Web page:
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Breaking Bandwidth

Reported by IGN’s Adam Dileo, Breaking Bad is now TiVO’s #1 most binge-watched program, according to a recent internal survey.  I, too, have consumed mass quantities of The Danger at home on our first run-through of the show well after it originally began.  Runners-up included other popular favorites of the day such as Netflix’ House of Cards and Orange is the New Black (both of which you totally need to watch).  One may surmise the show’s writing can sometimes be slower than others, but occasionally offer greater numbers of cliffhangers, which may account for a greater share of viewership.  Might also be because everyone you know was once talking about this show, and you owed it to yourself to catch up eventually, or risk being shunned in disgrace forever.


Saved by the bell.

Another interesting note was that a far lower percentage of respondents cited ‘binging’ with a negative connotation only 9 months after the initial study, comparing 53% in April 2013, with about 33% the following year.  It’s probably safe to assume the context is in regards to TV watching and NOT applicable to legitimate psychological issues of excess.


It’s prescription!

In any case, binge-watching has been made easy, cheap, and fast for everyone (sorry, Comcast customers) for the rest of us, which has enabled older generations who had to schedule their day and utilize recording devices around static broadcast slots to catch up on pretty much anything and everything, when you want, however much you want at a time.  From finally getting to see all of the more obscure (but great!) Red Dwarf, to your fifth rewatch of Star Trek: The Next Generation, the range of choice you have for what you pay is astounding, provided you have access to a sufficient internet connection.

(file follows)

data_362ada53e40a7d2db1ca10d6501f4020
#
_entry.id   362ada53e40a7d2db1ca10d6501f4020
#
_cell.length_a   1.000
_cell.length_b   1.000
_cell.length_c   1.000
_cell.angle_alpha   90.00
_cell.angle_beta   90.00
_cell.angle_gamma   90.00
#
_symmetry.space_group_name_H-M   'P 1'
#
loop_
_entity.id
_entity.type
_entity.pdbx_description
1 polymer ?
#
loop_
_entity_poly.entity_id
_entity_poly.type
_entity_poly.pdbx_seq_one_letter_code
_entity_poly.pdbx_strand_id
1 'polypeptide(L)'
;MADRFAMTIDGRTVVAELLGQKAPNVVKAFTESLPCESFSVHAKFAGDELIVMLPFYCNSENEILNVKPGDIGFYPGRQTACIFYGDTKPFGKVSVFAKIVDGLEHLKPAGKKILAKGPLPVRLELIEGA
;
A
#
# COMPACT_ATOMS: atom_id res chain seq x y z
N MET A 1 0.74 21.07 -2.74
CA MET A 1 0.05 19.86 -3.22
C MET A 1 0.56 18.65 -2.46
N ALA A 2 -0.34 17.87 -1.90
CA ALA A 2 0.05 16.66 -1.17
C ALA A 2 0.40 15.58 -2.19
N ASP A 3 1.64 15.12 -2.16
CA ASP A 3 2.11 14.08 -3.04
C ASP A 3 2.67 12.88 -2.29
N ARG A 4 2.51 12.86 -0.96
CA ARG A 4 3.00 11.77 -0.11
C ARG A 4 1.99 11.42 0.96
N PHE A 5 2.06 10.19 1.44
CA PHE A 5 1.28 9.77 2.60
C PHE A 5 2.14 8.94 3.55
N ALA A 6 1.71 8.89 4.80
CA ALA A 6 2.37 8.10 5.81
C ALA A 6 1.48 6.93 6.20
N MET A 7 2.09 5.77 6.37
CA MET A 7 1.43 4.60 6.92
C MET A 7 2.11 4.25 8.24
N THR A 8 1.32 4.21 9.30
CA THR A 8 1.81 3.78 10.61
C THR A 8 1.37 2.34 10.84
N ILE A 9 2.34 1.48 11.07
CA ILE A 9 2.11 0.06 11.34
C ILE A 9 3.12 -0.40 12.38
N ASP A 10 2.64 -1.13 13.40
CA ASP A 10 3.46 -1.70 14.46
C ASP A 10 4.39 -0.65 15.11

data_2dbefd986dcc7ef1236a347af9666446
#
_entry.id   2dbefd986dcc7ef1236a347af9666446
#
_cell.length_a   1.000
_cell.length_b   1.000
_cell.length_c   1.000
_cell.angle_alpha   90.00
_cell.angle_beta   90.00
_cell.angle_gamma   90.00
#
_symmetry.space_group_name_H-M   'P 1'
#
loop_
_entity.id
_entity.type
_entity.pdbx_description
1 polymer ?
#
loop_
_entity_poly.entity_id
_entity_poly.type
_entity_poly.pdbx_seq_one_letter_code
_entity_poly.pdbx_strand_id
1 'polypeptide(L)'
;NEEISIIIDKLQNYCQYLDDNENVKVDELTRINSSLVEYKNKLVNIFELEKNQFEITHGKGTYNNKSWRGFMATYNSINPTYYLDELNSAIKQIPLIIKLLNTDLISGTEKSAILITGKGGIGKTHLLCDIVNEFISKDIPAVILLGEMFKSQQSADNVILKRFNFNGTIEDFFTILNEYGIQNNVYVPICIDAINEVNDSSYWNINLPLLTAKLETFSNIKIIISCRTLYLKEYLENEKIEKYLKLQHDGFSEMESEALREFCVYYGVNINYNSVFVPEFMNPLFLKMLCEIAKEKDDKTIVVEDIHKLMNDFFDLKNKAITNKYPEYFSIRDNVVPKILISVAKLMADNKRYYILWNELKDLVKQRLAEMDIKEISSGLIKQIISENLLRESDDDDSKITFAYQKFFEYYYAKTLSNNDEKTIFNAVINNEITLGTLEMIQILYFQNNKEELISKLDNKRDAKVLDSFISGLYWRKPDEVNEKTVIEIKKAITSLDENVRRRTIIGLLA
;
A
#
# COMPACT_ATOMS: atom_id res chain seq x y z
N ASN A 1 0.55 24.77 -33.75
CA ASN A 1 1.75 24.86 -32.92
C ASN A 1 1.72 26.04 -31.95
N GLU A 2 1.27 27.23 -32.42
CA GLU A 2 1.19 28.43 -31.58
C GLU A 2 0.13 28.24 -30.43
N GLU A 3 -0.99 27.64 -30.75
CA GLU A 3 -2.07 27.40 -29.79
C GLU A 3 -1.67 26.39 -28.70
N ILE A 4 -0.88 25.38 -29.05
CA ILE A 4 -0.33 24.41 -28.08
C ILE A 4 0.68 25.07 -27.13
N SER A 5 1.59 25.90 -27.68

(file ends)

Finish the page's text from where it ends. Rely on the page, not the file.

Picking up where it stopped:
Over time, we’ve been watching more and more TV in part because of a much more diverse wealth of content available, affordability and accessibility of hardware, and improved efficiency in daily life that allows for super-sized pockets of free time, attractively spent on repackaged content that we can access with a few keystrokes, and escape for hours (days?) at a time.  However, there were times in my youth where I’d watch just as much as I do today; the content was merely several different shows in an evening in their respective usual broadcast slots.

On the other hand, not ALL shows seem better to watch all in a row rather than spread out over time; episodic shows that clear up by the end of each installment or the periodic two-parter are fine either way.  But more continuous, interpersonal dramas like Sons of Anarchy occasionally give me the feeling that some of the character interactions feel samey or repeated because of viewing them closely together, when they were written months or years apart, where the overall plot was developed over a much greater period of time. I generally feel more engaged; closer to the story with the previous episodes fresh in mind; able to more easily connect the dots between episodes being able to blow through the likes of Sherlock, or the variety of comedic daydream punchlines interspersed throughout Scrubs, so it depends on the program whether larger or smaller chunks of time work better for prime time, or relegated to the background while you wait for your World of Warcraft LFR queue to pop.


Gonna have to get good at Tanking.

All-at-once production and writing for newer shows like HoC and OitNB is MADE for binge-watching, and whether they intended it or not, Breaking Bad ended up being widely engorgable as well.  But it represents the shift in watching habits across all shows and media, being available and consumable on command, and the direction more media takes to satisfy our enlarging entertainment appetites.


Sounds familiar